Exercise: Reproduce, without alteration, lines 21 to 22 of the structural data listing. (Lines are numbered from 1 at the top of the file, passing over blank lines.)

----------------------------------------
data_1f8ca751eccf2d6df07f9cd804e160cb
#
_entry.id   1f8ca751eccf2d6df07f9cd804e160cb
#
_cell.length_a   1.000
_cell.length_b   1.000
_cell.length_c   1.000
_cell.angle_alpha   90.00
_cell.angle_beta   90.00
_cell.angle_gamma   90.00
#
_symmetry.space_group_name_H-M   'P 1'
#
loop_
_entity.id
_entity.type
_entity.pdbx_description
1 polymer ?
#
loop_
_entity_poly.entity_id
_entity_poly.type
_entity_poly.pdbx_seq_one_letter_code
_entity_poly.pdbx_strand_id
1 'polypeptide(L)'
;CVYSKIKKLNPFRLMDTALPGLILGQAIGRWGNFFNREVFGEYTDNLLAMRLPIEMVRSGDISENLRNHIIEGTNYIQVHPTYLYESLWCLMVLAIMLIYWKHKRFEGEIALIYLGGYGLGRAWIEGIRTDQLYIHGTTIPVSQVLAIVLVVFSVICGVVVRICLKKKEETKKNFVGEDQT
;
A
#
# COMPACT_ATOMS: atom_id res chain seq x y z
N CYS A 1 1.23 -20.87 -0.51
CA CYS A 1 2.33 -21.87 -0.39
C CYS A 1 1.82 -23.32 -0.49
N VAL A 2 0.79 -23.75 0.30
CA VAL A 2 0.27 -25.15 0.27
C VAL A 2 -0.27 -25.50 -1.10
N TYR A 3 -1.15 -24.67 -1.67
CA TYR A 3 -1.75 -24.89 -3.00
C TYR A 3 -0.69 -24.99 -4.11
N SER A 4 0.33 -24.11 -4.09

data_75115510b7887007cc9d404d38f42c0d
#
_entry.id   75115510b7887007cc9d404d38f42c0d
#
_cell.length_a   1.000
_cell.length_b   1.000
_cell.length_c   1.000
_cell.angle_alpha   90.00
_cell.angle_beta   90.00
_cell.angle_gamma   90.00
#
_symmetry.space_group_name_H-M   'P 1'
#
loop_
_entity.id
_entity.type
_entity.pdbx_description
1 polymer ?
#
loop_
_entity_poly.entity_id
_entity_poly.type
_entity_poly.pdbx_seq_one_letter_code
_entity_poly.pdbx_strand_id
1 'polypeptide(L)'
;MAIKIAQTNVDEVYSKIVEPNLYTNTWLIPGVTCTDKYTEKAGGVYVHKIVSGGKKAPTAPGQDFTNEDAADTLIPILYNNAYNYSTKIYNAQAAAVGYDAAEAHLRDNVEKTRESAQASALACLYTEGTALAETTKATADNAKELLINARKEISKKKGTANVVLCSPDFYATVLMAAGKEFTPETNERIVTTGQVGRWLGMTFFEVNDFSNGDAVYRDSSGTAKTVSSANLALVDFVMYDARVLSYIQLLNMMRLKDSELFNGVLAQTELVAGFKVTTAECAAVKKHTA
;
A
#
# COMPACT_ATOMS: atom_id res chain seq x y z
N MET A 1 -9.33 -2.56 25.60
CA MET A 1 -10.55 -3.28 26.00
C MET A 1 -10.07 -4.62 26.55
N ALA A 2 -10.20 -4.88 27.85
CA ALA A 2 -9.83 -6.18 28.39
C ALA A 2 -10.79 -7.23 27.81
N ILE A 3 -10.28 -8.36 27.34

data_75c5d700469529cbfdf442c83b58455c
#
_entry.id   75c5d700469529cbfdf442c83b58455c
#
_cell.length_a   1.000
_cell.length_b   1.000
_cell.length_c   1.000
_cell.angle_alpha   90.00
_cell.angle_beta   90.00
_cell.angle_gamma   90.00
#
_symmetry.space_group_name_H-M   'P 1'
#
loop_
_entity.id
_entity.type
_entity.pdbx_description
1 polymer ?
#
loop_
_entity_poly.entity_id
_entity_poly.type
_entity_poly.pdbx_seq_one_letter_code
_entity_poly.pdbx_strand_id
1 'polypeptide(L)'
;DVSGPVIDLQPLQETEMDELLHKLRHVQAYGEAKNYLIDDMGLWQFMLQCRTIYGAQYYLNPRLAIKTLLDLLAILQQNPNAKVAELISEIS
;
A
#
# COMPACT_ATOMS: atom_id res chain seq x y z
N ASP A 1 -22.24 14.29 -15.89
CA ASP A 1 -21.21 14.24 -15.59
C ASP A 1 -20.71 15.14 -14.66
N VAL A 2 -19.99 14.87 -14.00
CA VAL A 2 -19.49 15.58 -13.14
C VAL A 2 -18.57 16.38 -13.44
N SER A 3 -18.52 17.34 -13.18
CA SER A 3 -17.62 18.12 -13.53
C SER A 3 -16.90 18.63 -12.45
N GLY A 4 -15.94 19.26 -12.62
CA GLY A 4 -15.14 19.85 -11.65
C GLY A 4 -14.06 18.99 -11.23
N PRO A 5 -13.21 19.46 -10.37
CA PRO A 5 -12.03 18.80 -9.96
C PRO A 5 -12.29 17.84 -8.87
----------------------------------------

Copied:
_entity_poly.entity_id
_entity_poly.type